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Product Strategies

When an organisation introduces a product into a market they must ask themselves a number of questions.

  • Who is the product aimed at?
  • What benefit will they expect?
  • How do they plan to position the product within the market?
  • What differential advantage will the product offer over their competitors?
We must remember that Marketing is fundamentally about providing the correct bundle of benefits to the end user, hence the saying ‘Marketing is not about providing products or services it is essentially about providing changing benefits to the changing needs and demands of   the customer’ (P.Tailor) Philip Kotler in Principles of Marketing devised a very interesting concept of benefit building with a product Kotler suggested that a product should be viewed in three levels.


Level 1: Core Product

What is the core benefit your product offers?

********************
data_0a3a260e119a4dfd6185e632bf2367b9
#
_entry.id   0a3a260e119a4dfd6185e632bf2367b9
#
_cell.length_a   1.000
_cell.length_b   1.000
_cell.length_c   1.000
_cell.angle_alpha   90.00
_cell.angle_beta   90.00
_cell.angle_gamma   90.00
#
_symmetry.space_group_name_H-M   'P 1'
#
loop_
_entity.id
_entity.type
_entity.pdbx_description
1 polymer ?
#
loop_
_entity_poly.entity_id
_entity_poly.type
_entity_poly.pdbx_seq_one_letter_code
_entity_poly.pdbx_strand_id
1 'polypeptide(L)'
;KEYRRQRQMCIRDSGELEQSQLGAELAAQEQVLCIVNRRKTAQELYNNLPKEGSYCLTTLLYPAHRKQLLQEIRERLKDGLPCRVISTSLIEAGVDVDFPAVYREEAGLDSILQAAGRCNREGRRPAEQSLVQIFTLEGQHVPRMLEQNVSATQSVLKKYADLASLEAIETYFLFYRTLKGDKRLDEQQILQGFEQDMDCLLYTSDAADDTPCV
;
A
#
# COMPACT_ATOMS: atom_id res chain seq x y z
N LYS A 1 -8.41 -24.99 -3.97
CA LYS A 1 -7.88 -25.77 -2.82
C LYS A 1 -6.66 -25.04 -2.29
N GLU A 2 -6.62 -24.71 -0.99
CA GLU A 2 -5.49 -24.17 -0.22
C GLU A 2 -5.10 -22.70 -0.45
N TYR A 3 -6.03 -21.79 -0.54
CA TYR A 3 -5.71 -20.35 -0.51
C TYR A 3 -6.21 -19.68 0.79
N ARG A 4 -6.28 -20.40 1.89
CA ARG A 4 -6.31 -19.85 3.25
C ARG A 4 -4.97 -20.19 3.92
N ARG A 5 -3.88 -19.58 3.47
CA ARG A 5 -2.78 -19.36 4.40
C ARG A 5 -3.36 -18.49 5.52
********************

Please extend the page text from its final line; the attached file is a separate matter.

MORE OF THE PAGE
Customers who purchase a camera are buying more than just a camera they are purchasing memories.

Level 2 Actual Product

All cameras capture memories.  The aim is to ensure that your potential customers purchase your one.  The strategy at this level involves organisations branding,  adding features and benefits to ensure that their product offers a differential advantage from their competitors.


Level 3: Augmented product

What additional non-tangible benefits can you offer?

Competition at this level is based around after sales service,  warranties, delivery and so on.  John

Lewis a retail departmental store offers free five year guarantee on purchases of their Television sets,  this gives their customers the additional benefit of ‘piece of mind’  over the five years should their purchase develop a fault.


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